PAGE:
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Little did we know about beetle diversity: Astonishing 138 new species in a single genus

Date:
February 20, 2013
Source:
Pensoft Publishers
Summary:
Researchers have described in a single article 138 new species in a genus of tropical beetles. This six-fold increase in known diversity indicates the extent to which remarkable biodiversity can remain undetected.

The head of Operclipygus plicicollis, showing the maggot-munching mandibles.
Credit: Michael S. Caterino/CC-BY 3.0

The tropics are home to an extraordinary diversity of insect species. How great is it, exactly? We do not know, but today, researchers at the Santa Barbara Museum of Natural History published a study on tropical beetles that can help us progress towards an answer to this question.

The paper was published in the open access, peer-reviewed journal Zookeys.

Entomologists Michael Caterino and Alexey Tishechkin have named 138 new species within the genus Operclipygus (the name refers to their clamshell-like rear end), thereby increasing the size of the genus over six times. The work is based on a study of over 4000 specimens amassed from natural history museums all over the World, as well as specimens from fieldwork collected throughout Central and South America by the authors.

The lead co-author of the paper, Dr. Caterino, comments of on the significance of such biodiversity: 'We all know that forests in the tropics are disappearing. But we only have the faintest idea of how much biodiversity is disappearing with them. Studies like this are critical to seeing where the greatest diversity is, and finding out the best ways to protect it',

These beetles all belong to a family known as histerids, or 'clown beetles'. All of the newly described species are similar in appearance to a poppy seed -- small, round and black. Because of their extreme abundance, however, they have an ecological importance disproportionate to their size. As voracious predators of other insects' larvae, these beetles help controlling pestiferous flies. As in some cases their menu includes fly larvae found in decomposing bodies, some researchers have been promoting their use in forensic investigations.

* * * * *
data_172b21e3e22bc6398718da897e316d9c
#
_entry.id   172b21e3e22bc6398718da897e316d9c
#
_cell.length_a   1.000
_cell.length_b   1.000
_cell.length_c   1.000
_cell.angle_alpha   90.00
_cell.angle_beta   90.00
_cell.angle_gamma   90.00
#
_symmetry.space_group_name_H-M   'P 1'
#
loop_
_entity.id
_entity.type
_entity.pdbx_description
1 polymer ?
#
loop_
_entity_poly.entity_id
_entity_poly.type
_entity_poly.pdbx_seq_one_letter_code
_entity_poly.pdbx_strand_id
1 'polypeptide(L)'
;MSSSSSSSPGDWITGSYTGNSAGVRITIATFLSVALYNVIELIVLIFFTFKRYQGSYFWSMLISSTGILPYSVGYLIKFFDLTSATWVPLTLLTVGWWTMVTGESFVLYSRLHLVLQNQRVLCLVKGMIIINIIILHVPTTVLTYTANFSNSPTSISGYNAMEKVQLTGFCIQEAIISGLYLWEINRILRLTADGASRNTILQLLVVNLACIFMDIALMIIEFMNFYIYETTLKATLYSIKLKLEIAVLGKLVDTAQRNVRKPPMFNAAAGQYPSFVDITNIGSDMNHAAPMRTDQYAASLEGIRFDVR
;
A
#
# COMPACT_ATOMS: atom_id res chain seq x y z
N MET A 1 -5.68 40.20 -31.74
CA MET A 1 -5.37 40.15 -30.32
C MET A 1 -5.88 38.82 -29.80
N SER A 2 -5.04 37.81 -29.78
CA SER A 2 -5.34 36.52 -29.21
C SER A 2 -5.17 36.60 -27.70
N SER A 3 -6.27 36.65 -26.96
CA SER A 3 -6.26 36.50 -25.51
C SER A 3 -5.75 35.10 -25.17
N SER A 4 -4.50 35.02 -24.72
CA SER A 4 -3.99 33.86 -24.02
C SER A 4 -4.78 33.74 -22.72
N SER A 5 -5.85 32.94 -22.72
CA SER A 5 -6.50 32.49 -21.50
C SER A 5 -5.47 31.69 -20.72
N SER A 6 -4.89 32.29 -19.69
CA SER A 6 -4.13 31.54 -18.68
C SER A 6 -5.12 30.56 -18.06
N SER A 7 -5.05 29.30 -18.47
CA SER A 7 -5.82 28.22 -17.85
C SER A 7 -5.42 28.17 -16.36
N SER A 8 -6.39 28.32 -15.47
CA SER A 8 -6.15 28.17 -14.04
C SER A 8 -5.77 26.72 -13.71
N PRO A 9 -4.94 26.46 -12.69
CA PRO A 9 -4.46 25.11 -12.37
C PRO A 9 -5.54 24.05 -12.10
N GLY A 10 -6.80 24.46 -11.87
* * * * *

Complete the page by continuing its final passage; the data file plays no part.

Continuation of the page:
Since the days of Darwin, Wallace, and Bates, entomologists have both celebrated and bemoaned the overwhelming diversity of tropical insects. Modern-day scientists continue to grapple with the question of just what extent of insect biodiversity lives in the tropical parts of the World, with estimates ranging from 5 to 30 million species or more. This study is only one part of a larger revision of several related histerid genera, and it seems not to be an isolated case, with most groups revealing 5 to 6 times the species currently documented.

So while biologists have a long way to go in fully documenting the species diversity in rapidly-disappearing tropical forests, comprehensive taxonomic revisions of neglected insect groups can help to clarify the magnitude of what's at stake. This project was funded by the Advancing Revisionary Taxonomy and Systematics program of the U.S. National Science Foundation, and it clearly demonstrates what dedicated support for taxonomy can do for our understanding of global biodiversity.

Dr. Caterino closes: 'We're committed to doing our best to let people know what's out there before it's too late'.


Story Source:

The above story is based on materials provided by Pensoft Publishers. Note: Materials may be edited for content and length.


Journal Reference:

  1. Michael Caterino, Alexey Tishechkin. A systematic revision of Operclipygus Marseul (Coleoptera, Histeridae, Exosternini). ZooKeys, 2013; 271 (0): 1 DOI: 10.3897/zookeys.271.4062

Cite This Page:

Pensoft Publishers. "Little did we know about beetle diversity: Astonishing 138 new species in a single genus." ScienceDaily. ScienceDaily, 20 February 2013. <www.sciencedaily.com/releases/2013/02/130220114038.htm>.
Pensoft Publishers. (2013, February 20). Little did we know about beetle diversity: Astonishing 138 new species in a single genus. ScienceDaily. Retrieved July 30, 2014 from www.sciencedaily.com/releases/2013/02/130220114038.htm
Pensoft Publishers. "Little did we know about beetle diversity: Astonishing 138 new species in a single genus." ScienceDaily. www.sciencedaily.com/releases/2013/02/130220114038.htm (accessed July 30, 2014).

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